A monarchy is a form of government in which supreme power is absolutely or nominally lodged with an individual, who is the head of state, often for life or until abdication, and "is wholly set apart from all other members of the state." The person who heads a monarchy is called a monarch. It was a common form of government in the world during the ancient and medieval times.
There is no clear definition of monarchy. Holding unlimited political power in the state is not the defining characteristic, as many constitutional monarchies such as the United Kingdom and Thailand are considered monarchies. Hereditary rule is often a common characteristic, but elective monarchies are also considered monarchies (the pope, sovereign of the Vatican City State, is elected by the College of Cardinals) and some states have hereditary rulers, but are considered republics (such as the stadtholder of the Dutch Republic, or the Great Council of Chiefs in Fiji). A 1914 edition of Bouvier's Law Dictionary states that "Monarchy is contradistinguished from republic," and gives this definition:
We cannot find any better definition of monarchy than what this is: a monarchy is the government which is ruled (really or theoretically) by one person, who is wholly set apart from all other members of the state's (called his subjects); while we call republic that government in which not only there exists an organism by which the opinion of the people, or of a portion of the people (as in aristocracies), passes over into public will, that is, law, but in which also the supreme power, or the executive power, returns, either periodically or at stated times (where the chief magistracy is for life), to the people, or a portion of the people, to be given anew to another person; or else, that government in which the hereditary portion (if there be any) is not the chief and leading portion of the government, as was the case in the Netherlands.
The word monarch (Template:Lang-la) comes from the Greek μονάρχης (from μόνος, "one/singular," and ἀρχων, "leader/ruler/chief") which referred to a single, at least nominally absolute ruler. With time, the word has been succeeded in this meaning by others, such as autocrat or dictator. In modern use the word monarch generally is used when referring to a traditional system of hereditary rule, with elective monarchies often considered as exceptions.
Characteristics and role Edit
Template:Monarchism Today, the extent of a monarch's powers varies:
- In an absolute monarchy, the monarch rules as an autocrat, with absolute power over the state and government—for example, the right to rule by decree, promulgate laws, and impose punishments. Absolute monarchies are not necessarily authoritarian; the enlightened absolutists of the Enlightenment were monarchs who allowed various freedoms.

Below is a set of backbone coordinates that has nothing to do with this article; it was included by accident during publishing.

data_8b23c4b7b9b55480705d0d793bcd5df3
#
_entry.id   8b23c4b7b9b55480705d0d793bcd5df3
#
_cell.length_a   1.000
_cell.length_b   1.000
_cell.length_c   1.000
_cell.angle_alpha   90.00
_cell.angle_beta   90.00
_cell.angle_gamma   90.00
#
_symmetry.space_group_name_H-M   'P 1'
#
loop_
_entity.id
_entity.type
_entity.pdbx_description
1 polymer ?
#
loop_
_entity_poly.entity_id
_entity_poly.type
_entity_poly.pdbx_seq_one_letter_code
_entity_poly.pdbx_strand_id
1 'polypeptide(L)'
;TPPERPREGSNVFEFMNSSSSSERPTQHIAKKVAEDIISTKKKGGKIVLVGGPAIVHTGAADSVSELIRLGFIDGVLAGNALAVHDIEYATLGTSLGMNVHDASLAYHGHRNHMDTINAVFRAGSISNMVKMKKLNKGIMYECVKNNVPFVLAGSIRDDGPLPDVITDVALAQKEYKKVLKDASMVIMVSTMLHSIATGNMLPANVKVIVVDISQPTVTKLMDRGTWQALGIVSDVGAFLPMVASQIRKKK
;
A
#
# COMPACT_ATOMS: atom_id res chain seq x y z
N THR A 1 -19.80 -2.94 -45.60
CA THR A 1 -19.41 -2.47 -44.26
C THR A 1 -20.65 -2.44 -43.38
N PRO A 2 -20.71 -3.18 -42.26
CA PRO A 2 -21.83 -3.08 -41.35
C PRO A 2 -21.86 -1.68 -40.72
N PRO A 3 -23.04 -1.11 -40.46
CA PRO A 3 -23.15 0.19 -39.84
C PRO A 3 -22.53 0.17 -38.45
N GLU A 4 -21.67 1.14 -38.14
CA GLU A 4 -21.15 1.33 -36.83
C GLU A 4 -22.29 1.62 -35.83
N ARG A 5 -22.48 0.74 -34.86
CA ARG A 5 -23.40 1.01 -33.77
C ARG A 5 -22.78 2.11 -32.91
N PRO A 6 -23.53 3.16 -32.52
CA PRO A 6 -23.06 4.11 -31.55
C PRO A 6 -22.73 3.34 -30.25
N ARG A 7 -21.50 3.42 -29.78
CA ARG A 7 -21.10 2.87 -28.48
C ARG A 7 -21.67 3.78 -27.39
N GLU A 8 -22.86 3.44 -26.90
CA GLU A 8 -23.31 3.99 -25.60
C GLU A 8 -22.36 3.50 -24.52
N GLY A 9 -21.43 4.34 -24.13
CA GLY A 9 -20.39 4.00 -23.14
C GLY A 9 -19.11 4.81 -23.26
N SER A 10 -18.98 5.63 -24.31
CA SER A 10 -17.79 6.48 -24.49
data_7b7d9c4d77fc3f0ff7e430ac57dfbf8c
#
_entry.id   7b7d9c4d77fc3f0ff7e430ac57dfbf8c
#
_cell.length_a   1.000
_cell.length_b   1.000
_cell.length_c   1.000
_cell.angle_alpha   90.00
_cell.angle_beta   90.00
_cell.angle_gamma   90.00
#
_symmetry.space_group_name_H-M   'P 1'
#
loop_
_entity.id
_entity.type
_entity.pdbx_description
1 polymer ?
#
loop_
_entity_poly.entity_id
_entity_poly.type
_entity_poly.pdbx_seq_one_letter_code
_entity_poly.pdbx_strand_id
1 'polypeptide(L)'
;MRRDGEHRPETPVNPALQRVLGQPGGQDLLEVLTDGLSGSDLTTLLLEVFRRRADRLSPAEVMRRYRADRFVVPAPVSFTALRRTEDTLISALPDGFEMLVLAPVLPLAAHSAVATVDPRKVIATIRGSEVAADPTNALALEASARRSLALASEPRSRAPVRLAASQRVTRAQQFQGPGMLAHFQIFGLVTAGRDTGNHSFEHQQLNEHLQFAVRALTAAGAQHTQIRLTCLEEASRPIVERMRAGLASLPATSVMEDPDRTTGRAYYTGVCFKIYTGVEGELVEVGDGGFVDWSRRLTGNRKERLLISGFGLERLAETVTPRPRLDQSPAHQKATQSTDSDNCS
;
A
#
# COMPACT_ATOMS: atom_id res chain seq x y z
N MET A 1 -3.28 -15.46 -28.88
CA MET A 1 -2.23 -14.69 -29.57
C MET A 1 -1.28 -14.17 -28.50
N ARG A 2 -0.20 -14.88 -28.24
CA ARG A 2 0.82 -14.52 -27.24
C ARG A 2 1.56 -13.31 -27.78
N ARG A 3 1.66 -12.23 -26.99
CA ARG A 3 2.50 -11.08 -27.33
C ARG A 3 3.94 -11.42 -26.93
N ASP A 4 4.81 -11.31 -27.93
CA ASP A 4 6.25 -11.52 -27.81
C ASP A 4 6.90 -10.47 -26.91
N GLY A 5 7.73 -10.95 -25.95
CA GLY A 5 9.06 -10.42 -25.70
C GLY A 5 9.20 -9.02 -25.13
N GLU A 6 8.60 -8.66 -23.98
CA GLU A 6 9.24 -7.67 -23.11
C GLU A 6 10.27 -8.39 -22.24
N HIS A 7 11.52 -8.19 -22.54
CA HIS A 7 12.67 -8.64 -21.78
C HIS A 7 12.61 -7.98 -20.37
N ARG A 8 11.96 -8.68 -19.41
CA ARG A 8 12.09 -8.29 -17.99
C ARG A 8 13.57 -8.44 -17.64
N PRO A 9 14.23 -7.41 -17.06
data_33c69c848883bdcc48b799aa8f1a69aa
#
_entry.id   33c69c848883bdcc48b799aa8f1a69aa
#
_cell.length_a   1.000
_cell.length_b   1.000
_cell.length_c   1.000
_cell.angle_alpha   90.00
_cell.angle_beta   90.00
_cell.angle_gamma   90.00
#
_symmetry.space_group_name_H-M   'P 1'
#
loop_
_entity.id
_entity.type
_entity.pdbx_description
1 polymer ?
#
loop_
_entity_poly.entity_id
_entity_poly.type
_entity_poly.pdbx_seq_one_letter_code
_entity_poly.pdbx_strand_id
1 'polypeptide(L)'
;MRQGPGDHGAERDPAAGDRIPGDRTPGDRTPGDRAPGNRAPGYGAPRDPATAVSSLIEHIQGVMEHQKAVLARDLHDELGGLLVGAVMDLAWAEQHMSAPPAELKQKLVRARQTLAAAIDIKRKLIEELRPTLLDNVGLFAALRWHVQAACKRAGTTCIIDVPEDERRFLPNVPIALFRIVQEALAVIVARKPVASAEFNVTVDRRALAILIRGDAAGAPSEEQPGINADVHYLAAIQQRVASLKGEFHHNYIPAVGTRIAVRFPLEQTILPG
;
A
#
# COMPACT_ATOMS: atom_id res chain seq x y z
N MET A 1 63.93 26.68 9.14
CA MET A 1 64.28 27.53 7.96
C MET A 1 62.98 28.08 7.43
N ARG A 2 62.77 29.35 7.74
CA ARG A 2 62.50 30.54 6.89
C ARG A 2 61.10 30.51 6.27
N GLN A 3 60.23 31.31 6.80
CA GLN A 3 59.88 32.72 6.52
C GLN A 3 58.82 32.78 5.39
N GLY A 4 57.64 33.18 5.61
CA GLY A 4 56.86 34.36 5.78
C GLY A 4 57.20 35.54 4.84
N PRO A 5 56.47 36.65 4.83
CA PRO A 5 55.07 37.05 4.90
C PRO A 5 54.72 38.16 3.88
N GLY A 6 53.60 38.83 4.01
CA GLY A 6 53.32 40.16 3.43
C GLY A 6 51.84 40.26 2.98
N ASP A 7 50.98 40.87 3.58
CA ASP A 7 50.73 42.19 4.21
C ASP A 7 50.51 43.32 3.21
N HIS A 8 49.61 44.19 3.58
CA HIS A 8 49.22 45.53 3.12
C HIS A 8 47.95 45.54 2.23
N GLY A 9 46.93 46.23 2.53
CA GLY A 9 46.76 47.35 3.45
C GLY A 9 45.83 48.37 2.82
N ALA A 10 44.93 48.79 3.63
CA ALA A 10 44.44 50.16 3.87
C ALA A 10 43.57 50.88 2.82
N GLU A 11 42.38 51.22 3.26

- In a limited monarchy (Charte or Octroi) , it is another form of monarchy in the early stage of constitutional monarchy when the constitution not yet formulated. The monarch has limited political power under a rule of law.
- In a constitutional monarchy (Pacte), the monarch is largely a ceremonial figurehead subject to a constitution. Sovereignty rests formally with and is carried out in name of The Crown, but politically rests with the people (electorate), as represented by the parliament or other legislature. Constitutional monarchs have limited political power, and are constituted by tradition and precedent, popular opinion, or by legal codes or statutes. They serve as symbols of continuity and the state and carry out largely ceremonial functions. Still, many constitutional monarchs retain certain privileges (inviolability, sovereign immunity, an official residence) and powers (to grant pardons, to appoint titles of nobility). Additionally, some monarchs retain reserve powers, such as to dismiss a prime minister, refuse to dissolve parliament, or withhold Royal Assent to legislation, effectively vetoing it.
Most states only have a single monarch at any given time, although two monarchs have ruled simultaneously in some countries (diarchy), as in the ancient Greek city-state of Sparta, and there are examples of joint sovereignty of spouses or relatives (such as William and Mary in the Kingdoms of England and Scotland).